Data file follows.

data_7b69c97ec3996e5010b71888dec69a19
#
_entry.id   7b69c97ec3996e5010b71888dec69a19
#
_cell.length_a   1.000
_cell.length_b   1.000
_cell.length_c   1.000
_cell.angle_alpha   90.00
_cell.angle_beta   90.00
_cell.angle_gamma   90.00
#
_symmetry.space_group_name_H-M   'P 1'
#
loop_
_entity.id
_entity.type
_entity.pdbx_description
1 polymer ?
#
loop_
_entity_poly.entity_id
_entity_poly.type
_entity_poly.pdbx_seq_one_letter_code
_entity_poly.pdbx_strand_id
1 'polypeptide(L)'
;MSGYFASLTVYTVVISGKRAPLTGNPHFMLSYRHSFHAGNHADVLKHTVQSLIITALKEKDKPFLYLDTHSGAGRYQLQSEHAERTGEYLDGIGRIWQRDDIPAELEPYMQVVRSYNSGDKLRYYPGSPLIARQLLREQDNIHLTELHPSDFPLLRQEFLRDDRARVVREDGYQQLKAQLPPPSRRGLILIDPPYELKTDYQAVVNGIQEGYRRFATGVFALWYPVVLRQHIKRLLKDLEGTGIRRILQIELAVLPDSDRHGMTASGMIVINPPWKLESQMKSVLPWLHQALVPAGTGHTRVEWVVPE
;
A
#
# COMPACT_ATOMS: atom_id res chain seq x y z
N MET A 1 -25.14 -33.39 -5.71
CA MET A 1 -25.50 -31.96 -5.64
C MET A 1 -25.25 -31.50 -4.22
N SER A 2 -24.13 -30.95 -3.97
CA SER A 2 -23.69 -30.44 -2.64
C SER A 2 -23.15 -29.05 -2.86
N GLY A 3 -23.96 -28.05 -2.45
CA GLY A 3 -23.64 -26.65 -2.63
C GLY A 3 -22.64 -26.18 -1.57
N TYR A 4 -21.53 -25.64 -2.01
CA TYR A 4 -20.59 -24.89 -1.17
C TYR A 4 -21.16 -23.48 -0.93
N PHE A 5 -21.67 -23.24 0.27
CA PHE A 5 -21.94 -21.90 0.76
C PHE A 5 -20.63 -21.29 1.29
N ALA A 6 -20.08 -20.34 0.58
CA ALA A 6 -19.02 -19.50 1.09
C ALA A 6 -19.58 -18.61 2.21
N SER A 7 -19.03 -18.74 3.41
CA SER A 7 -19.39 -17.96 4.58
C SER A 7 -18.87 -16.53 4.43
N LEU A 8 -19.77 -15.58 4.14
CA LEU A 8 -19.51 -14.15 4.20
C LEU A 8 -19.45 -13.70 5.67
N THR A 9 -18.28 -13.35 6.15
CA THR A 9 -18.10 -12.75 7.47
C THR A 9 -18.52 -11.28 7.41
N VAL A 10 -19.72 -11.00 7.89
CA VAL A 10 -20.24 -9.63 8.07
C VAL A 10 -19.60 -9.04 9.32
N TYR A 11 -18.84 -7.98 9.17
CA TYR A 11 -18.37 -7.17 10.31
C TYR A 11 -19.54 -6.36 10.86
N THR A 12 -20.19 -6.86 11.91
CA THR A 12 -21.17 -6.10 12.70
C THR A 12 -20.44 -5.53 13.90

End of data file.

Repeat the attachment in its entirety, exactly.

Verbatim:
data_7b69c97ec3996e5010b71888dec69a19
#
_entry.id   7b69c97ec3996e5010b71888dec69a19
#
_cell.length_a   1.000
_cell.length_b   1.000
_cell.length_c   1.000
_cell.angle_alpha   90.00
_cell.angle_beta   90.00
_cell.angle_gamma   90.00
#
_symmetry.space_group_name_H-M   'P 1'
#
loop_
_entity.id
_entity.type
_entity.pdbx_description
1 polymer ?
#
loop_
_entity_poly.entity_id
_entity_poly.type
_entity_poly.pdbx_seq_one_letter_code
_entity_poly.pdbx_strand_id
1 'polypeptide(L)'
;MSGYFASLTVYTVVISGKRAPLTGNPHFMLSYRHSFHAGNHADVLKHTVQSLIITALKEKDKPFLYLDTHSGAGRYQLQSEHAERTGEYLDGIGRIWQRDDIPAELEPYMQVVRSYNSGDKLRYYPGSPLIARQLLREQDNIHLTELHPSDFPLLRQEFLRDDRARVVREDGYQQLKAQLPPPSRRGLILIDPPYELKTDYQAVVNGIQEGYRRFATGVFALWYPVVLRQHIKRLLKDLEGTGIRRILQIELAVLPDSDRHGMTASGMIVINPPWKLESQMKSVLPWLHQALVPAGTGHTRVEWVVPE
;
A
#
# COMPACT_ATOMS: atom_id res chain seq x y z
N MET A 1 -25.14 -33.39 -5.71
CA MET A 1 -25.50 -31.96 -5.64
C MET A 1 -25.25 -31.50 -4.22
N SER A 2 -24.13 -30.95 -3.97
CA SER A 2 -23.69 -30.44 -2.64
C SER A 2 -23.15 -29.05 -2.86
N GLY A 3 -23.96 -28.05 -2.45
CA GLY A 3 -23.64 -26.65 -2.63
C GLY A 3 -22.64 -26.18 -1.57
N TYR A 4 -21.53 -25.64 -2.01
CA TYR A 4 -20.59 -24.89 -1.17
C TYR A 4 -21.16 -23.48 -0.93
N PHE A 5 -21.67 -23.24 0.27
CA PHE A 5 -21.94 -21.90 0.76
C PHE A 5 -20.63 -21.29 1.29
N ALA A 6 -20.08 -20.34 0.58
CA ALA A 6 -19.02 -19.50 1.09
C ALA A 6 -19.58 -18.61 2.21
N SER A 7 -19.03 -18.74 3.41
CA SER A 7 -19.39 -17.96 4.58
C SER A 7 -18.87 -16.53 4.43
N LEU A 8 -19.77 -15.58 4.14
CA LEU A 8 -19.51 -14.15 4.20
C LEU A 8 -19.45 -13.70 5.67
N THR A 9 -18.28 -13.35 6.15
CA THR A 9 -18.10 -12.75 7.47
C THR A 9 -18.52 -11.28 7.41
N VAL A 10 -19.72 -11.00 7.89
CA VAL A 10 -20.24 -9.63 8.07
C VAL A 10 -19.60 -9.04 9.32
N TYR A 11 -18.84 -7.98 9.17
CA TYR A 11 -18.37 -7.17 10.31
C TYR A 11 -19.54 -6.36 10.86
N THR A 12 -20.19 -6.86 11.91
CA THR A 12 -21.17 -6.10 12.70
C THR A 12 -20.44 -5.53 13.90